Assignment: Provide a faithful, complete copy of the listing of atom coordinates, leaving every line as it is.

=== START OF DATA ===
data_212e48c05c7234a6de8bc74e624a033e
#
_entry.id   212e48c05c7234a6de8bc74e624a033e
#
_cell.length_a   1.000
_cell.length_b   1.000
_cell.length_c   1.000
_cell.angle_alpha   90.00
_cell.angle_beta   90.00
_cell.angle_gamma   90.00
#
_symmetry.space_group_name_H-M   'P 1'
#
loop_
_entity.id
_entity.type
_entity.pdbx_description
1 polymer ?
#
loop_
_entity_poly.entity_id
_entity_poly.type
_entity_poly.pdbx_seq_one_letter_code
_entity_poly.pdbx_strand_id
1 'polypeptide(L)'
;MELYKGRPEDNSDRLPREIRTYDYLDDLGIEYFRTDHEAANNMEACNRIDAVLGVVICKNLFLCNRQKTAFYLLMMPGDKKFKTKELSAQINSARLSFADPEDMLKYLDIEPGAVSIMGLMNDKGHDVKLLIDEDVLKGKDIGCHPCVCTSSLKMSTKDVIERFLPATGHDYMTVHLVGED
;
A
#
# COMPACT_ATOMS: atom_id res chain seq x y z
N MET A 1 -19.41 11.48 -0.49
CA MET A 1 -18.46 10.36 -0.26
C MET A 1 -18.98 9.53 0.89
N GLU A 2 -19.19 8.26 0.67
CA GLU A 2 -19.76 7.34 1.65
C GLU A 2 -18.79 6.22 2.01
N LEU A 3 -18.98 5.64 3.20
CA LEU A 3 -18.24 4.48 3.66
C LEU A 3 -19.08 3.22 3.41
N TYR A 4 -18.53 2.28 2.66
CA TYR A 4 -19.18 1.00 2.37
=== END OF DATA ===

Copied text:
data_212e48c05c7234a6de8bc74e624a033e
#
_entry.id   212e48c05c7234a6de8bc74e624a033e
#
_cell.length_a   1.000
_cell.length_b   1.000
_cell.length_c   1.000
_cell.angle_alpha   90.00
_cell.angle_beta   90.00
_cell.angle_gamma   90.00
#
_symmetry.space_group_name_H-M   'P 1'
#
loop_
_entity.id
_entity.type
_entity.pdbx_description
1 polymer ?
#
loop_
_entity_poly.entity_id
_entity_poly.type
_entity_poly.pdbx_seq_one_letter_code
_entity_poly.pdbx_strand_id
1 'polypeptide(L)'
;MELYKGRPEDNSDRLPREIRTYDYLDDLGIEYFRTDHEAANNMEACNRIDAVLGVVICKNLFLCNRQKTAFYLLMMPGDKKFKTKELSAQINSARLSFADPEDMLKYLDIEPGAVSIMGLMNDKGHDVKLLIDEDVLKGKDIGCHPCVCTSSLKMSTKDVIERFLPATGHDYMTVHLVGED
;
A
#
# COMPACT_ATOMS: atom_id res chain seq x y z
N MET A 1 -19.41 11.48 -0.49
CA MET A 1 -18.46 10.36 -0.26
C MET A 1 -18.98 9.53 0.89
N GLU A 2 -19.19 8.26 0.67
CA GLU A 2 -19.76 7.34 1.65
C GLU A 2 -18.79 6.22 2.01
N LEU A 3 -18.98 5.64 3.20
CA LEU A 3 -18.24 4.48 3.66
C LEU A 3 -19.08 3.22 3.41
N TYR A 4 -18.53 2.28 2.66
CA TYR A 4 -19.18 1.00 2.37